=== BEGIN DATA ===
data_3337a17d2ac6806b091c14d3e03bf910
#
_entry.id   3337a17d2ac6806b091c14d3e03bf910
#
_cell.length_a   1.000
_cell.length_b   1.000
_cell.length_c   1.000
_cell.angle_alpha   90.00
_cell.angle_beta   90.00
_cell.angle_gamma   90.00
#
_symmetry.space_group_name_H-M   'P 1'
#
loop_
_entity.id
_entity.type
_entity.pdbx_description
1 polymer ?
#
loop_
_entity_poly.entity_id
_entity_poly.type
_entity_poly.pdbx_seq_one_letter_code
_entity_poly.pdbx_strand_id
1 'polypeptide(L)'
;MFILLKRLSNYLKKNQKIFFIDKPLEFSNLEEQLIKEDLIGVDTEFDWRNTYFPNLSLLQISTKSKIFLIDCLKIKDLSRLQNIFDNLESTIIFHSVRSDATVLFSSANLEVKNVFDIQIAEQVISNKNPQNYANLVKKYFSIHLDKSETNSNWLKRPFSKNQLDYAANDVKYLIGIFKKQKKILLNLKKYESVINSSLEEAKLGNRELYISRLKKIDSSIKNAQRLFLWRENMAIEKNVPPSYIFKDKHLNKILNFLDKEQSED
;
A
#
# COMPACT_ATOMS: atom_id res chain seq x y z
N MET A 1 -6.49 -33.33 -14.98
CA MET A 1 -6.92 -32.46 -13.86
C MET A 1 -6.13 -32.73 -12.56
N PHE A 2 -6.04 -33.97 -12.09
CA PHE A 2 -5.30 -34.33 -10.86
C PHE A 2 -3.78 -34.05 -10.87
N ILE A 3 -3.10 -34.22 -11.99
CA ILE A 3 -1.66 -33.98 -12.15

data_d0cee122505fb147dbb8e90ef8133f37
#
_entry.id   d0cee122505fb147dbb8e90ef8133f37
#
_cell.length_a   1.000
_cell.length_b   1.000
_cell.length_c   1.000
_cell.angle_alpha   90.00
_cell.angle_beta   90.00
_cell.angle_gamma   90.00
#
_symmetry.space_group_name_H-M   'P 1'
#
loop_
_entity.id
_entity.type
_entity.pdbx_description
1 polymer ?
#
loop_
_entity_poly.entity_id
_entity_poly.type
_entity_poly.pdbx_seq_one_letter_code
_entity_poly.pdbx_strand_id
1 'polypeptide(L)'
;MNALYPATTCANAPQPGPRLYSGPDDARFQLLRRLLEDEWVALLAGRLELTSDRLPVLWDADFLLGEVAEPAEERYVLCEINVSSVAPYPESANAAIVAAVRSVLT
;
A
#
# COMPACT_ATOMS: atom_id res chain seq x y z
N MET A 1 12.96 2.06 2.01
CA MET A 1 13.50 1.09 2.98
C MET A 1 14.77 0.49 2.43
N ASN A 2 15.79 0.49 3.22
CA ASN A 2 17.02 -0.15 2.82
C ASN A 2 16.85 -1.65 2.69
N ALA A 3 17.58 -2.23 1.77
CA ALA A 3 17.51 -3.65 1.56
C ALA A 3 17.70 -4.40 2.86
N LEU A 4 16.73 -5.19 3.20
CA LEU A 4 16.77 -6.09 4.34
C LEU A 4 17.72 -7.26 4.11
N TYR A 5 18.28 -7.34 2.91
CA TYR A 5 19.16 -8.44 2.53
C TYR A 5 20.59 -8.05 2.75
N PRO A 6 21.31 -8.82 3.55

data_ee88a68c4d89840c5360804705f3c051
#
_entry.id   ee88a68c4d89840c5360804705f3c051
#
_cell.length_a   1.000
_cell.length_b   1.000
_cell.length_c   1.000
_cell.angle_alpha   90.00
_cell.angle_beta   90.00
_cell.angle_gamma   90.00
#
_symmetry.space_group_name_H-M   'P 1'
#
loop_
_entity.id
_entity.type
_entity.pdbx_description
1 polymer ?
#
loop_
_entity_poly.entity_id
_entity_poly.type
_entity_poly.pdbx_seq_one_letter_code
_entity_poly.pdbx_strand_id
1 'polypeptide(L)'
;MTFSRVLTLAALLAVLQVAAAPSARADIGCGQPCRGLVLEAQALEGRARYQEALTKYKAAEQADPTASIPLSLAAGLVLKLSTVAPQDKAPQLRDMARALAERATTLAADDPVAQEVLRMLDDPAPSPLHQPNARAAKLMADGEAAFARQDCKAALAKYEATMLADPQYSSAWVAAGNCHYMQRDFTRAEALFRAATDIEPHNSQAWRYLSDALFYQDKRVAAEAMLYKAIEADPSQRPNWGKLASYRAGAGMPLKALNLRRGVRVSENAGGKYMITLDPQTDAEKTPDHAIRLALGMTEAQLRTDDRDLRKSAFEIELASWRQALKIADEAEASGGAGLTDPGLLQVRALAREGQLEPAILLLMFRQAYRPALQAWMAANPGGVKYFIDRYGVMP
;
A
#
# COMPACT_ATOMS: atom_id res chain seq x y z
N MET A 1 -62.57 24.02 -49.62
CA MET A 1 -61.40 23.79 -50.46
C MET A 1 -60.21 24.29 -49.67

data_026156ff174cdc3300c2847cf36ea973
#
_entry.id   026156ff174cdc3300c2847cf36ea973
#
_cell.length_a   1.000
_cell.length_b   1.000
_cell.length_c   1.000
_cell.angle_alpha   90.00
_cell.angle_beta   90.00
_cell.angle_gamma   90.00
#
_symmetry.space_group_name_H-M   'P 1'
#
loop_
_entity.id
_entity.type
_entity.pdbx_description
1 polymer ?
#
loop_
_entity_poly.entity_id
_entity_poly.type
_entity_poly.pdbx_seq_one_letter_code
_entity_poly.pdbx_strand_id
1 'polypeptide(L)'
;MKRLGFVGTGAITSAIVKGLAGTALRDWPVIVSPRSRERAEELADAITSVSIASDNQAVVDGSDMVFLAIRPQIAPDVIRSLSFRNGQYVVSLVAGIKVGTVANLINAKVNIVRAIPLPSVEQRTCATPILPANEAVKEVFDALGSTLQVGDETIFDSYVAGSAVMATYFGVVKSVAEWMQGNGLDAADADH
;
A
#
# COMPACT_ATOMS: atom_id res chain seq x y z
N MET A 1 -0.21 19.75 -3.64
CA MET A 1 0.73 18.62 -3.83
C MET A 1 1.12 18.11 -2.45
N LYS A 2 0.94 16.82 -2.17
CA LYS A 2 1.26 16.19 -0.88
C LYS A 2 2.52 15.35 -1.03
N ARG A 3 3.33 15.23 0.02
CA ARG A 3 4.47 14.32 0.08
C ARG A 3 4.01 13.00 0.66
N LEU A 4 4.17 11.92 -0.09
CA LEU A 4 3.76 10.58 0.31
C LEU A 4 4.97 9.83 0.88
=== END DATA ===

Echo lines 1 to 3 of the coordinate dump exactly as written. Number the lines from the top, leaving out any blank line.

data_3337a17d2ac6806b091c14d3e03bf910
#
_entry.id   3337a17d2ac6806b091c14d3e03bf910